Note on archived topics.
11-09-2010 01:52 PM
I sure hope you can answer and/or solve my dilemma, because ultimately you sound you might have the knowledge!
I recently bought an HP LaserJet P1505 printer.
I am a Desktop Publisher and Graphic Artist and use QuarkXpress and most all Adobe products.
The P1505 was a replacement for my old Xante Accelawriter 8200 postscript printer which quit on me.
On my Xante, in QuarkXpress I could send a job to the printer and specify color separations and screen frequency.
However when I send to the P1505, the options for separations, screen frequency, etc., are dimmed and therefore not accessible! I have read because the P1505 is not a postscript printer, those selections are not possible.
If the P1505 is PDL and PDL is like Postscript which means "printer description language", why can I not access those options?
I am using an Apple MacPro1,1 Intel running OS10.4.11 (also have OS10.6 on different hard drive, but options for separations and screen frequency are not available there either).
I have read and tried everything under the sun I can find, but no luck! Please help and answer this.
11-09-2010 03:41 PM
You must have read that long article I wrote about print drivers. Perhaps I should look at that again and make sure I defined all my terms. A "Page Description Language" or PDL is fairly generic term applied to the command set used to tell a printer what to print. PostScript and PCL are examples of Page Description Languages just like English, French and Spanish are examples of spoken languages. Even JPEG and PDF can be PDLs. But as with any language, some are more expressive than others. Your printer must understand the language being sent to it or all it hears/prints is gibberish. In the end, printers output an grid of pixels, A printer that understands a JPEG file is given the exact grid of pixels to print. A printer that understands a PostScript file is given instructions on how to construct the grid of pixels to print. The difference is that PostScript is actually a programming language and can execute commands other than "print this".
The P1505 doesn't know how to interpret a JPEG file or a PostScript file. It has its own language that the driver uses to have it print pages. But it is much more like JPEG than PostScript in that your Mac constructs the grid of pixels to print before the it is sent to the printer, rather than being told HOW to generate the grid of pixels as is done in a PostScript printer.
From here I have to tell you I have only a passing familiarity with the applications you mention. I work more in XCode than XPress. What follows is based on only limited experience with these apps.
The applications you are using like PostScript so much that in many cases they generate their own PostScript code (when using a Postscript printer) because they think they can do it better than the driver can. One thing they get from this is the ability to instruct the PostScript printer to do interesting things like color separations. But unless your printer can handle PostScript you don't get the feature.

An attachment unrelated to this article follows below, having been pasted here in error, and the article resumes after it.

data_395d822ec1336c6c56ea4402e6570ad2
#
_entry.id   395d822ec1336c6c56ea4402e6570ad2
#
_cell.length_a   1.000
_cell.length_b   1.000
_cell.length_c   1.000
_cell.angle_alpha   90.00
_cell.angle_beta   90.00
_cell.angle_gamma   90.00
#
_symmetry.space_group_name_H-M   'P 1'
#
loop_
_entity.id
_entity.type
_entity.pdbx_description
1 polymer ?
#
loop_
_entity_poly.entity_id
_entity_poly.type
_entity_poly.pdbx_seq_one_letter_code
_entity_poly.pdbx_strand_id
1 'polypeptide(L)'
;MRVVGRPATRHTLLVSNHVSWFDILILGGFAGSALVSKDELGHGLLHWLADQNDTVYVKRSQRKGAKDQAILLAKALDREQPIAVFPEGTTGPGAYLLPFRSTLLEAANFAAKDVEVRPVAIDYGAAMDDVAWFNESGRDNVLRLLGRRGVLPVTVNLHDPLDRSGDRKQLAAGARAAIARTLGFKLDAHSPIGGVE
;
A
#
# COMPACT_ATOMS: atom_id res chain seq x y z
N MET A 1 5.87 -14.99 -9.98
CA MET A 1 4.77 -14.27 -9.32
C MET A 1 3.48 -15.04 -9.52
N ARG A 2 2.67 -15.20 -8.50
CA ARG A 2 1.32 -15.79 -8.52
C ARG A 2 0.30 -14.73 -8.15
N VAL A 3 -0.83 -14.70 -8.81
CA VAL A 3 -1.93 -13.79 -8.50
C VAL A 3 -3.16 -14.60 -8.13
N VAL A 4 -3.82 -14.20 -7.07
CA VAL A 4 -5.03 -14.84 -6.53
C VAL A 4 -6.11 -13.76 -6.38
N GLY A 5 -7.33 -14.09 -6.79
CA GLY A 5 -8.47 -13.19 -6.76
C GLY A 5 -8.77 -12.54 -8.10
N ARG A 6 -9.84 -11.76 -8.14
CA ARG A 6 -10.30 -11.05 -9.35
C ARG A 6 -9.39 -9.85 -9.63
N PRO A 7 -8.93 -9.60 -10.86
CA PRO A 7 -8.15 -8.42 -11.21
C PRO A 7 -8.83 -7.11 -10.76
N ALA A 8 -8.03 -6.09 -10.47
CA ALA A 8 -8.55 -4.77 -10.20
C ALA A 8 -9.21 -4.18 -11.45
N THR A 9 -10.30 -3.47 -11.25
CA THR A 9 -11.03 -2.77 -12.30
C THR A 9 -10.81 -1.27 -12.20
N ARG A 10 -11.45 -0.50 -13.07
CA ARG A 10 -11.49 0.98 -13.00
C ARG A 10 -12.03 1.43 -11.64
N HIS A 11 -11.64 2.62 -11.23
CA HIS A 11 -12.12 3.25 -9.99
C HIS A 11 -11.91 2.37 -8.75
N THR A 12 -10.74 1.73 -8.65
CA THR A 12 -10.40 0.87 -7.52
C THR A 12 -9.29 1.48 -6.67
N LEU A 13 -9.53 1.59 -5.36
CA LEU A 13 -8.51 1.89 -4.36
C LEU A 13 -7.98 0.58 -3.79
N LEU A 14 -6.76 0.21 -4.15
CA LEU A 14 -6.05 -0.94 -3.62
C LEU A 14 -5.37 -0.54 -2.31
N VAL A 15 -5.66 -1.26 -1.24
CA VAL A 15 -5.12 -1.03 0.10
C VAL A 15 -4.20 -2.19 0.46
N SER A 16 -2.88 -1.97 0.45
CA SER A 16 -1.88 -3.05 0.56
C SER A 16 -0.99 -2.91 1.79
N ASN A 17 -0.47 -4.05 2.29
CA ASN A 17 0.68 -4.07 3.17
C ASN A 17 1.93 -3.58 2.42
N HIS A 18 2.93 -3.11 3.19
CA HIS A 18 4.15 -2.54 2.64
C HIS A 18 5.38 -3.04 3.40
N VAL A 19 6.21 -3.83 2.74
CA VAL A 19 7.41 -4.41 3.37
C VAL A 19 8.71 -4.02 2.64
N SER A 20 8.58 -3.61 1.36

That said, I do have something for you to try. I have little confidence that it will work, but there is no harm in trying.
First you need to figure out a way to get the application to create a PostScript file with the options you want turned on. Since these apps frequently have their own print dialog it may be right there. If not you can try Apple's (Get to the Apple Print Dialog, click PDF and choose "Save as PostScript...") but using Apple's method makes it less likely the app will include the special commands for color separations.
To do this you may need to create a print queue (aka "Printer" as shown in the "Print & Fax" panel of System Preferences) for a Postscript printer. I know, you don't have one. But you can add another queue for your P1505. Name it something like "Phony PS Printer". When it chooses the PPD* under "Print Using:" choose "Select Printer Software...". Pick any color PostScript printer. Since you can't usually tell which are PostScript and which are not I'll suggest an "Apple Color LaserWriter 12/660 PS v2014.108" since you won't have to scroll to find it. You will be told you already have a queue for this printer, tell it to continue anyway.
NOTE: If you actually print using this queue you may waste a lot of paper by printing gibberish!!!
If you are successful in getting a PostScript file the next thing to do is open it in Preview. Some find it surprising that Preview can open PostScript files, but it can. If the color separation commands have been added to the file in the application, and if Preview interprets them correctly what you see in Preview will be the color separation plates you are hoping for. If so, you can print them to your P1505 using Preview (use the original print queue and not the phony one!), and if not I am afraid you need a Postscript printer.
Good luck, and please post what you learn both for me and the benefit of others.
*PPD is an acronym for PostScript Printer Description. Originally it was just that, but on today's Macs ALL printers need a PPD whether they understand PostScript or not. A PPD file stores a list of features the printer implements and instructions (for the driver) on how to use those features. This would include, but is not limited to, things like supported paper sizes and whether the printer can print on both sides.
01-11-2011 12:42 PM
I not sure how many people have actually read this entire thread, but I expected someone might ask me "Why don't I need a driver to use AirPrint?
Since there is no public AirPrint specification we are forced to speculate on how it could be done using Mac OS X whose driver architecture is public.
My original post describes a print driver as a translator. How do you eliminate the driver? The obvious answer would be to get the device with printable content and the printer to speak the same language. This might be done a couple of ways.